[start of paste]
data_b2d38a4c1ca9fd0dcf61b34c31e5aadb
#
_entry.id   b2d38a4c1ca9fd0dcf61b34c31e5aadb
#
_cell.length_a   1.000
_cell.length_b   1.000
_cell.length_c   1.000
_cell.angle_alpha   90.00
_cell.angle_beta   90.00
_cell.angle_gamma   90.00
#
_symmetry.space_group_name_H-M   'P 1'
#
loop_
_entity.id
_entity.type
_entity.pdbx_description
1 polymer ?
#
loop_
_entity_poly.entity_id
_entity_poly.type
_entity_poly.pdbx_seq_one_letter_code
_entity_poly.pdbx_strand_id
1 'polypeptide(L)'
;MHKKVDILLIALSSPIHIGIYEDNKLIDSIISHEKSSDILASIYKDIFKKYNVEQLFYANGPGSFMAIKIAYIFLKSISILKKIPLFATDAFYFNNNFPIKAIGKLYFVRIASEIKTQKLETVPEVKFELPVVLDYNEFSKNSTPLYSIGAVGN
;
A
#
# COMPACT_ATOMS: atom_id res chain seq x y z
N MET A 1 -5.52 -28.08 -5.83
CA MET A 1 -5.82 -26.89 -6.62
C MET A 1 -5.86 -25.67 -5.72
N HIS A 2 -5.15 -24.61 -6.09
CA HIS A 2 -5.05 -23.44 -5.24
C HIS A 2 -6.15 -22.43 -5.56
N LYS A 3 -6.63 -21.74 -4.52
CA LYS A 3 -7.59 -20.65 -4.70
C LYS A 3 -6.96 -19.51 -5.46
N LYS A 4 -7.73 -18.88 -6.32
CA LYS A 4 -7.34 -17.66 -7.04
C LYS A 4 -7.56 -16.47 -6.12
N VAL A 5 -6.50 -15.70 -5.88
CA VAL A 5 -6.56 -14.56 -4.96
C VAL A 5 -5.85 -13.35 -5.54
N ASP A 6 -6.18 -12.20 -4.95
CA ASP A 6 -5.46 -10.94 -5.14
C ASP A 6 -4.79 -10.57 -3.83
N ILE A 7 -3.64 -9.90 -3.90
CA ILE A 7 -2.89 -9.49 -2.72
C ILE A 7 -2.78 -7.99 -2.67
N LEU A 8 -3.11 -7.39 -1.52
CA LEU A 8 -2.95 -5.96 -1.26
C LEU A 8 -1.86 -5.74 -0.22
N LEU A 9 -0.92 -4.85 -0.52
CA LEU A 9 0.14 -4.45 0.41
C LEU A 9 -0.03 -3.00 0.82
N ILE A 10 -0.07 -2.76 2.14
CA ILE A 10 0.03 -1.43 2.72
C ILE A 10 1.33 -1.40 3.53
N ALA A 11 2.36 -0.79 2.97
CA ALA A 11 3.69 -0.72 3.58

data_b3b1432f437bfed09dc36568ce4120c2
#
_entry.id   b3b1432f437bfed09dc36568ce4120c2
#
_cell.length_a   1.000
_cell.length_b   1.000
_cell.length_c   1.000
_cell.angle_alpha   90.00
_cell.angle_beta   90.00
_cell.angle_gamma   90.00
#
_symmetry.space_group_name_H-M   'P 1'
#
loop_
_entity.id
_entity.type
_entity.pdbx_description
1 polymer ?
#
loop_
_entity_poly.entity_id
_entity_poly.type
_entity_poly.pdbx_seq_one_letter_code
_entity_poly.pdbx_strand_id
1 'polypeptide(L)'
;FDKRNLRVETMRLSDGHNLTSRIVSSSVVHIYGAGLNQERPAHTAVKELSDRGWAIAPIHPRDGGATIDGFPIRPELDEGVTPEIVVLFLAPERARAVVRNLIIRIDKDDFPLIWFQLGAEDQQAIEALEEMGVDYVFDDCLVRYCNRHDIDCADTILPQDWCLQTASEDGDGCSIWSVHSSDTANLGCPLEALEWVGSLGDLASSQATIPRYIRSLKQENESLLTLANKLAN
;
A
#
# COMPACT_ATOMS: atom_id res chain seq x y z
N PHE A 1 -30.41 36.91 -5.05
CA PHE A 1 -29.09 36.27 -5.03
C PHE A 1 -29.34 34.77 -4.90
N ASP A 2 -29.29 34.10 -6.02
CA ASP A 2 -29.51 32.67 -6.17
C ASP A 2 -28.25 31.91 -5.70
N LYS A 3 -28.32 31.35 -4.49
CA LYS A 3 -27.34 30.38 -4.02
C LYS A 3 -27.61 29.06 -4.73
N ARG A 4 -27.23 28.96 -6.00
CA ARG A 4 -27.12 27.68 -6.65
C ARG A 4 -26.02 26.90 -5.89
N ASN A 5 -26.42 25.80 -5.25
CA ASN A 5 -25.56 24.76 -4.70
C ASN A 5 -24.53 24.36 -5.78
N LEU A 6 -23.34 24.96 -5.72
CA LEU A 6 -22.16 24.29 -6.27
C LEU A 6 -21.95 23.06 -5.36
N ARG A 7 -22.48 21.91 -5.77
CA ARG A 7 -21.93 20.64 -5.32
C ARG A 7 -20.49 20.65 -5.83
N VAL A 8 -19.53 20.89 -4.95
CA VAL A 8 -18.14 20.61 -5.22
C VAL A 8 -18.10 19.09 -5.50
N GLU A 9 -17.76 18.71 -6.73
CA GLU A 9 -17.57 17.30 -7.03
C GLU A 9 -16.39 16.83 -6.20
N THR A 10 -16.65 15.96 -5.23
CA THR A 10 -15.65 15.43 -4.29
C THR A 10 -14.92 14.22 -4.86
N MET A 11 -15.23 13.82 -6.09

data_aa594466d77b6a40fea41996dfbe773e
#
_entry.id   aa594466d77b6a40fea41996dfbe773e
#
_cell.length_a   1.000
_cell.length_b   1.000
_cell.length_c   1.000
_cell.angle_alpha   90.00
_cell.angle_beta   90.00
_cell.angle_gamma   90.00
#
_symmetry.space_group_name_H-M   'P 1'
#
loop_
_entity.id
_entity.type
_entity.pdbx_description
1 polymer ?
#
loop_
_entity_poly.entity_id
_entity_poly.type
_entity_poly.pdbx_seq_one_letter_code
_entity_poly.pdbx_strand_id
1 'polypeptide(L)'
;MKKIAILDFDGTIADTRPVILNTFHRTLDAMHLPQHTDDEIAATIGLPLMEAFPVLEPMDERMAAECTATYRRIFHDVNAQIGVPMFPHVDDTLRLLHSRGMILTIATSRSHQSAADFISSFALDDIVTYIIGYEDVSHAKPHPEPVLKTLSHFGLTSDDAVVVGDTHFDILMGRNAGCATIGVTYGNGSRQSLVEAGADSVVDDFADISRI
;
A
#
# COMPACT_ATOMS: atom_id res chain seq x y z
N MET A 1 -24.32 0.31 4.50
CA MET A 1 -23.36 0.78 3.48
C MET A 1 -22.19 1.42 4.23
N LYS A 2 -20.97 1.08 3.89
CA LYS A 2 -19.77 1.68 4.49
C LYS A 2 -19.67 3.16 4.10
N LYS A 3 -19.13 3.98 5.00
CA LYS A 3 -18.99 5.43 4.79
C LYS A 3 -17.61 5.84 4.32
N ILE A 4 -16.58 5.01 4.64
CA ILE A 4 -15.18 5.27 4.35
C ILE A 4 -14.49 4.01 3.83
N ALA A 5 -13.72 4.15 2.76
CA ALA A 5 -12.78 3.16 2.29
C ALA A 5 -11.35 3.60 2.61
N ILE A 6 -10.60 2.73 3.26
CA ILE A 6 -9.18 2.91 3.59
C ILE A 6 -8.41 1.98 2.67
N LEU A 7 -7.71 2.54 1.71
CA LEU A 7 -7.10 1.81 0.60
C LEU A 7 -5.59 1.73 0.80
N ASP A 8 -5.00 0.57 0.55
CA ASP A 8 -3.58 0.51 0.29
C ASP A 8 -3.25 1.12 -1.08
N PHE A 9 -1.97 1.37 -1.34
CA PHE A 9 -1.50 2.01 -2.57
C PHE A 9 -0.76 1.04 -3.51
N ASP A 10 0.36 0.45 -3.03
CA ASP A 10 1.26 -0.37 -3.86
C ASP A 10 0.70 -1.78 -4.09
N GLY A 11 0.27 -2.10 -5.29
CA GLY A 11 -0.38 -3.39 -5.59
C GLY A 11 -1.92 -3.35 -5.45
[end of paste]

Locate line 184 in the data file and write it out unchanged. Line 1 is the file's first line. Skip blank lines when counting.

N GLY A 11 0.27 -2.10 -5.29